Opioid Prevention Track Winner Focused on Drug Take Back Mapping

The team from Visionist, Inc., of Columbia, Maryland, including presenter Taylor Corbett, used Centers for Disease Control (CDC) data along with data from Walgreens, CVS and other private drug drop companies, to reduce those at-risk for opioid abuse from getting the drugs in the first place.

More than 70 percent of opioid users start by getting opioid medications and substances from their families, said Corbett.

While the tool can be scaled nationally, in less than 24 hours the team created a five-state regional platform that displays a risk index for potential opioid abuse. The "Takeback America" tool provides visualizations of hard hit counties and the availability of drug take-back programs.

By revealing which hard hit areas have low availability of take back programs, public health decision makers can focus resources where they are needed to increase participation and availability.

Also presenting was the finalist team Protecting the Next Generation of Ryan Haight, who died from purchasing Vicadin online and became the namesake for 2008 legislation that "prohibits the delivery, distribution or dispensing of a controlled substance that is a prescription drug over the Internet without a valid prescription," according to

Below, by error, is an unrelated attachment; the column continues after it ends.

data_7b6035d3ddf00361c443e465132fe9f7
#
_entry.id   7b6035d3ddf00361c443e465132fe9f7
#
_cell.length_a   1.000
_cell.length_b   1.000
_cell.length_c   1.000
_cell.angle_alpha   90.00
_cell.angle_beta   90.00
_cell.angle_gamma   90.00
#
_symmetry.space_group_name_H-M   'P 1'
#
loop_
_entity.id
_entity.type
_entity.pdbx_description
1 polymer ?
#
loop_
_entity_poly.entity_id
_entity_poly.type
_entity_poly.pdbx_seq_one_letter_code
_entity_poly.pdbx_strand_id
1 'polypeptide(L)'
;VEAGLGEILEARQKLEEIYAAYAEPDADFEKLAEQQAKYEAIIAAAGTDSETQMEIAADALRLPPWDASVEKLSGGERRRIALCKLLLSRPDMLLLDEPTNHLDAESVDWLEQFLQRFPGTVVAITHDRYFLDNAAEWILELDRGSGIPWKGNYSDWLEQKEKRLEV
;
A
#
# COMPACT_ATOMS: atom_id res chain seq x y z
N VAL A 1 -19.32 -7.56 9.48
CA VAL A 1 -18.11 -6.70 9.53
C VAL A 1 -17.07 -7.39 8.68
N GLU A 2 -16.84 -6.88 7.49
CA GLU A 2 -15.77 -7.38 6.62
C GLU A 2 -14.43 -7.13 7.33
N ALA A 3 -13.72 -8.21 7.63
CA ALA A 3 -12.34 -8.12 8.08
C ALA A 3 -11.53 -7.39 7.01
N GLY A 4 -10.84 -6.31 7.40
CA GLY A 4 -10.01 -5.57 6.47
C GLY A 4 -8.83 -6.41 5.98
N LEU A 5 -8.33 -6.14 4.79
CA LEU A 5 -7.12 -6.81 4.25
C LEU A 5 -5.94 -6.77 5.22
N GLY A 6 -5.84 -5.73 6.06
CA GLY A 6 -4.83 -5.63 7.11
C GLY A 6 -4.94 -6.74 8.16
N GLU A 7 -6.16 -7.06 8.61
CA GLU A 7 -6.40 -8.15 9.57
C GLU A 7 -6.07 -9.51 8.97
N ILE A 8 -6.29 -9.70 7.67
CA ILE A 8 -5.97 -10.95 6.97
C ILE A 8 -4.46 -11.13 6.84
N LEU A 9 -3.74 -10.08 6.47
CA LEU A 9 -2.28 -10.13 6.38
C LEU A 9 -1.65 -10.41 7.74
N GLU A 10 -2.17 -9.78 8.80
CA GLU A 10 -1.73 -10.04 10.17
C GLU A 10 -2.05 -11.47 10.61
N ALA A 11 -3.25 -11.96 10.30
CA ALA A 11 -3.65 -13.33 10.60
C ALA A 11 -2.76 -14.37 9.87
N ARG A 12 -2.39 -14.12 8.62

Tim Mackey of University of California San Diego School of Medicine, speaking for the team, said they applied machine learning to find opioids for sale on social media. Their tool analyzed 120 tweets made between November 15th and December 5th, finding 40 online pharmacies -- and their locations -- willing to sell opioid drugs without a prescription. The team used U.S. Food and Drug Administration, Drug Enforcement Agency, mortality and census data sets in ArcGIS, automating epidemiological surveillance in real-time. Law enforcement can query date ranges and keywords to detect, analyze and score the online pharmacies, Mackey said.